Yet it’s not gone, not this life in a ghost town oozing more spirited than the Mona Lisa, not even in the veil of isolation where mosquitoes gorge on the intoxicating imbue of twinkling dew and fat of fog. Of stockmen pulling up under apricot and apple trees for juicy sampling, of cannon balls in the swimming pool, sneaky peeks into the change rooms and bolting after stealing knickers … I’ll get you! Playing cards into the morning and raising money for those in need, men and women’s football … credit to the gals. Cricket, tennis and croquet, swimming in a land faraway.

Hinged in a haunting of melancholy is a place that once thrived, where homes of yesterday sleep in their tombs and ashes of those gone fly as a rising phoenix, beguiling ghosts to rejoice in their century old tales of yesterday. Wood chopped for the stove and to heat the copper, feeding the pigs and milking the cows, churning the cream and butter to a one-two, a chasse in the Pride of Erin. Listen and you’ll hear it, as a lifelong gloating gilded in gold dust, a rose of gold of never-ending that connects souls over lifetimes. This space of breath is a vast expanse of clarity, a bounty of beauty in perfect imperfection.

Cheers to a life in a living ghost town, a life at honey speed, wistful of what’s to come with lands faraway.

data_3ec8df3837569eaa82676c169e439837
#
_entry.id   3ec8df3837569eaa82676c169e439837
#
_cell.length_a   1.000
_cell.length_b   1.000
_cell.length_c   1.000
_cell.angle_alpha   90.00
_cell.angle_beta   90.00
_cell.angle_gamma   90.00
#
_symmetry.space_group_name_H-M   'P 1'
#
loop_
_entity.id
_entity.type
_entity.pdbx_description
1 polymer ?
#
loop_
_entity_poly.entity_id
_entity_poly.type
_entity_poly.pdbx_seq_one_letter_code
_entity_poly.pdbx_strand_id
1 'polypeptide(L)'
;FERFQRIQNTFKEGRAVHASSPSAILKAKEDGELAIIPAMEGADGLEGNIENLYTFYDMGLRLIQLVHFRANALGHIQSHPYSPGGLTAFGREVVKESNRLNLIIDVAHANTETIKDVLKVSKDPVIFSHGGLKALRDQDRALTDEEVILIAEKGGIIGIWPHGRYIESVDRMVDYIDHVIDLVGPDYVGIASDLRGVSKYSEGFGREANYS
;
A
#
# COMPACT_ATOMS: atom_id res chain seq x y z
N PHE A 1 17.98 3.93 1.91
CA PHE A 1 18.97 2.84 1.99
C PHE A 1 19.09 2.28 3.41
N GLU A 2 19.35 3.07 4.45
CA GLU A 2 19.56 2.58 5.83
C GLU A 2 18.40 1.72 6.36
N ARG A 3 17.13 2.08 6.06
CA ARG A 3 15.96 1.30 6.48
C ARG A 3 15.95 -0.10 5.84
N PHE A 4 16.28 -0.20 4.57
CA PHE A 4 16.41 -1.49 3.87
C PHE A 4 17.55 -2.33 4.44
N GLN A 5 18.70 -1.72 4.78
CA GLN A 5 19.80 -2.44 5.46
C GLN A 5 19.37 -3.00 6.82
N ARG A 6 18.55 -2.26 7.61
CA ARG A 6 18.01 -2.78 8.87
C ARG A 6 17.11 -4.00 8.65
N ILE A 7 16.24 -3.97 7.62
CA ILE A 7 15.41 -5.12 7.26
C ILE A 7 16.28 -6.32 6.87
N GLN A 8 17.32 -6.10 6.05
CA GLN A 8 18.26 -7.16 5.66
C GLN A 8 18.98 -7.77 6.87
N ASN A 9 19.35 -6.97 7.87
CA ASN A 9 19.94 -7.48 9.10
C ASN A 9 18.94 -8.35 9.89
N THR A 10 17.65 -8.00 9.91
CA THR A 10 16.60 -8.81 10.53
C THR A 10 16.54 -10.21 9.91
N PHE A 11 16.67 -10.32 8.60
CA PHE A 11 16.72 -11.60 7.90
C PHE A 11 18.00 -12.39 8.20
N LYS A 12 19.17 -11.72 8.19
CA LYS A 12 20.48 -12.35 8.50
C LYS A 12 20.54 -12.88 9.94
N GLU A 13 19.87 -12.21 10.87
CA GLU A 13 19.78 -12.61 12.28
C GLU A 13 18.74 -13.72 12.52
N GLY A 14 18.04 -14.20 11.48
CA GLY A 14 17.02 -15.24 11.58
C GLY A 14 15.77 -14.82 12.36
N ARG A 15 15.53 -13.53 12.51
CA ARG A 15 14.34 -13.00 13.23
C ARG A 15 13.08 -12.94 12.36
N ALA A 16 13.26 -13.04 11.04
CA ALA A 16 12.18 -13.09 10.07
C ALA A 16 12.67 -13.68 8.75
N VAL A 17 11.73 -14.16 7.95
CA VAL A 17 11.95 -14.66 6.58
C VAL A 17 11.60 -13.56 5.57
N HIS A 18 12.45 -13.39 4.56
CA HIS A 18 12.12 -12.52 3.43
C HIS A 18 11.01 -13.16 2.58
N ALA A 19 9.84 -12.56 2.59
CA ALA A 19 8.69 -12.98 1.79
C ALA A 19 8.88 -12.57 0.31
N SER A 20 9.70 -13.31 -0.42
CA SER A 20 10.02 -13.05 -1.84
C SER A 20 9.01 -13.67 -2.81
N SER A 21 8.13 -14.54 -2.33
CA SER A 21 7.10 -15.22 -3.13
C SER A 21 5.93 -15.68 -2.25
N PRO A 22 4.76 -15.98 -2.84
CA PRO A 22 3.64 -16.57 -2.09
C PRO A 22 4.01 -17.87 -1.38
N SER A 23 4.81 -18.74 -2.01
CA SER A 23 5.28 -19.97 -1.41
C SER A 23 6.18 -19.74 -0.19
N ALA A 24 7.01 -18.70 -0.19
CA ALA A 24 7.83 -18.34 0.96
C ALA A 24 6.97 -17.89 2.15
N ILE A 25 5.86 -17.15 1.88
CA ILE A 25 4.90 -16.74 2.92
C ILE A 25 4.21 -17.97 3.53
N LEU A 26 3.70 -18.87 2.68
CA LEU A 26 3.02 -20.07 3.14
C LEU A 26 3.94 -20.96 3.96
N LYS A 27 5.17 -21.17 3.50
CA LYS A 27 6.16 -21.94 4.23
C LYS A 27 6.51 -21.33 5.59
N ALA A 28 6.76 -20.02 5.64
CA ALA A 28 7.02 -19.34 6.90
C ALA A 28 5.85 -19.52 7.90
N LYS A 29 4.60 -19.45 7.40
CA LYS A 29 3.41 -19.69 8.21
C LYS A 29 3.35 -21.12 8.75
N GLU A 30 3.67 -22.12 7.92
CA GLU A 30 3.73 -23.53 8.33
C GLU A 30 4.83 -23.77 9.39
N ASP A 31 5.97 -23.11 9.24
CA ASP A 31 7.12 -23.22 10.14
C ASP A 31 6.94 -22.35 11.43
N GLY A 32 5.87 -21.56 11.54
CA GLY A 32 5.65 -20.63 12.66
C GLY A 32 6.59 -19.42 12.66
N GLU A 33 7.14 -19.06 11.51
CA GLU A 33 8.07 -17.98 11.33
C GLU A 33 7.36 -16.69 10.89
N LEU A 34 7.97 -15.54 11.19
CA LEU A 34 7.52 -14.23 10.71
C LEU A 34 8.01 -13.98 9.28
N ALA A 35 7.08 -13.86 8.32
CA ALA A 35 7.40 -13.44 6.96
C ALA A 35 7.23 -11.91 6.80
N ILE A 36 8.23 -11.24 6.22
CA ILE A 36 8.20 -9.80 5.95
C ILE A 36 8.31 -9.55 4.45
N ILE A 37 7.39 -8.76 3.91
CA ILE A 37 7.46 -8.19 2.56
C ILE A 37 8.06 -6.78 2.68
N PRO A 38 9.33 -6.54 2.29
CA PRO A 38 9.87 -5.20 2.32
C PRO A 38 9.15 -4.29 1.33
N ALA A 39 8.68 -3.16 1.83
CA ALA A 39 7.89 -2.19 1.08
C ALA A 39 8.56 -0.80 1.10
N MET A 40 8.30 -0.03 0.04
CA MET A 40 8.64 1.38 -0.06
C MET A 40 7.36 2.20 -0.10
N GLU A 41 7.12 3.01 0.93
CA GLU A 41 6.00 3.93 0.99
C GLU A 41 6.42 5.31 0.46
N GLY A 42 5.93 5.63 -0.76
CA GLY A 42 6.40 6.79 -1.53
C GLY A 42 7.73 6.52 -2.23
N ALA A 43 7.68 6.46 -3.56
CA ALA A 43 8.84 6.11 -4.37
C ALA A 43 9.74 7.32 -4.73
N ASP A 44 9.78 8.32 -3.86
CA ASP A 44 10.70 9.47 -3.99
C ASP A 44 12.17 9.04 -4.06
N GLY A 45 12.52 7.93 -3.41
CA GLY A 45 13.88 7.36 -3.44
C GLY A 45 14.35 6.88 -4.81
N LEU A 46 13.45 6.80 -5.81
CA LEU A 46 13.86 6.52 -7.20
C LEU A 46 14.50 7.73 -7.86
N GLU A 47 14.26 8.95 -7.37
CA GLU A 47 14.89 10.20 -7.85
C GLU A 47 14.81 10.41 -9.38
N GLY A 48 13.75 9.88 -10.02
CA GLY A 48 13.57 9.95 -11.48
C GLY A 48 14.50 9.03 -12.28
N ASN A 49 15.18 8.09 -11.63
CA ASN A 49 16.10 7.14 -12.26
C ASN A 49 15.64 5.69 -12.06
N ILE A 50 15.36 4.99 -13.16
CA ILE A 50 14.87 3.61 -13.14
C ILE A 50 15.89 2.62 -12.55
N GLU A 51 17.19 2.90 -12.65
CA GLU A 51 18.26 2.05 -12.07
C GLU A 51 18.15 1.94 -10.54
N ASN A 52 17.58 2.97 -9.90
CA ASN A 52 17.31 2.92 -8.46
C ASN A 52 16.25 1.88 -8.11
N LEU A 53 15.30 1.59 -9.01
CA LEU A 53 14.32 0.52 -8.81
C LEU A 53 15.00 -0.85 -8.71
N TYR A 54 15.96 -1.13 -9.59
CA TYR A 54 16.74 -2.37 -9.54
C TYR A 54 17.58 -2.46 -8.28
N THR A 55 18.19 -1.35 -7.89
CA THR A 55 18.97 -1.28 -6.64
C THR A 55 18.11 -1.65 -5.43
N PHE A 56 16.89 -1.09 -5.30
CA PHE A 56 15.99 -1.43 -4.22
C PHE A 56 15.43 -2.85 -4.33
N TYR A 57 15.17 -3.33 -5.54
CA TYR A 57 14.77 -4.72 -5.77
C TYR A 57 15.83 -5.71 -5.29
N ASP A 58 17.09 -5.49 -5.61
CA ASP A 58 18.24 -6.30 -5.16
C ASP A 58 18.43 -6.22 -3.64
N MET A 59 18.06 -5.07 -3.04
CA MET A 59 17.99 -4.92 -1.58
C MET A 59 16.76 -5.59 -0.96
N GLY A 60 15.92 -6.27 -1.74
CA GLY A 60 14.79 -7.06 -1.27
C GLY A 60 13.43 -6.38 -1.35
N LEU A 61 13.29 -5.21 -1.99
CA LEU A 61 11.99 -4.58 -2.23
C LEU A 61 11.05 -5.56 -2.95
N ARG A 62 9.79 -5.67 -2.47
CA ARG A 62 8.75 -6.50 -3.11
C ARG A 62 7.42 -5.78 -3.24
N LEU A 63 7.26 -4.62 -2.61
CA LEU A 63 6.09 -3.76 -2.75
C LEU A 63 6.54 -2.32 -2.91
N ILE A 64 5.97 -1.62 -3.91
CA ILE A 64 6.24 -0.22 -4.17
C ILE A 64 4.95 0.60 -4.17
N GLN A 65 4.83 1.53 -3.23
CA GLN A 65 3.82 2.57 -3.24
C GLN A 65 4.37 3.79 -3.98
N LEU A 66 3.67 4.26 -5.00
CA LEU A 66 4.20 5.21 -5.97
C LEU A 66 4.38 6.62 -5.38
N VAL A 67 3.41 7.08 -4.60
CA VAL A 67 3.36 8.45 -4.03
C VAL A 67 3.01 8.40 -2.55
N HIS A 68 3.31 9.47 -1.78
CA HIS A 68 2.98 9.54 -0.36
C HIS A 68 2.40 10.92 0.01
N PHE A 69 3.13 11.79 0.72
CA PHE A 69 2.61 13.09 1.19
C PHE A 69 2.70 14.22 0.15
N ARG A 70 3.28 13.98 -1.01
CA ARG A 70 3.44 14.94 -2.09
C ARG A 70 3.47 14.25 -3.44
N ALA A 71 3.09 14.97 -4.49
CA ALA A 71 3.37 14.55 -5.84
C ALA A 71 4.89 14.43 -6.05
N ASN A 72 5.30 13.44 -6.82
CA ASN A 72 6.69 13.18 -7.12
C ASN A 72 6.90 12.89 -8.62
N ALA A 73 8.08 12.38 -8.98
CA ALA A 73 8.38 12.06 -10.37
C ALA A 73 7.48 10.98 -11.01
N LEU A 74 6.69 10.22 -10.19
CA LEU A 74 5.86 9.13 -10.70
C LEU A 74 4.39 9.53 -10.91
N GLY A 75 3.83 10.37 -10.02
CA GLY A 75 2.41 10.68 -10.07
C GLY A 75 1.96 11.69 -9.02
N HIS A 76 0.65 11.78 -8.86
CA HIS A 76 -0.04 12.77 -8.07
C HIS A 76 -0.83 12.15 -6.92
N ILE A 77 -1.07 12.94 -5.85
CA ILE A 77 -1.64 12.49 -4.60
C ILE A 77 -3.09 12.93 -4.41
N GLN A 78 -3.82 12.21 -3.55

The air below thins, chokes in an asphyxiating exodus. All families and kin are gone, all have left, all homes disappeared. The hall sleeps peacefully by the swimming pool, two hearts beating as one, and all working in the old office have moved into a new building full of modernity. We follow them, our escapades above their beavering. Some look up at us and smile, wonder if we’re there.

All is gone. All jewels fall from crowns, eventually.

Up here, we gather by the day in blissing glee, more illuminous by the week with the lost and disconnected on a quest for this place of no place. They know where the warmth is and seek it out – the little boy falling into a street drain, the weather presenter disappearing with her belongings, and the man of discontent who flees in an alcohol infused bender, to suicide by the river. They’re all here, even those that chose to leave the planet in the years of turbulent demise of this land faraway are here, lost in their own cloud but intrinsically weaved into the fabric of this dignified and honouring place, rejoicing in the pleasure as above and so below.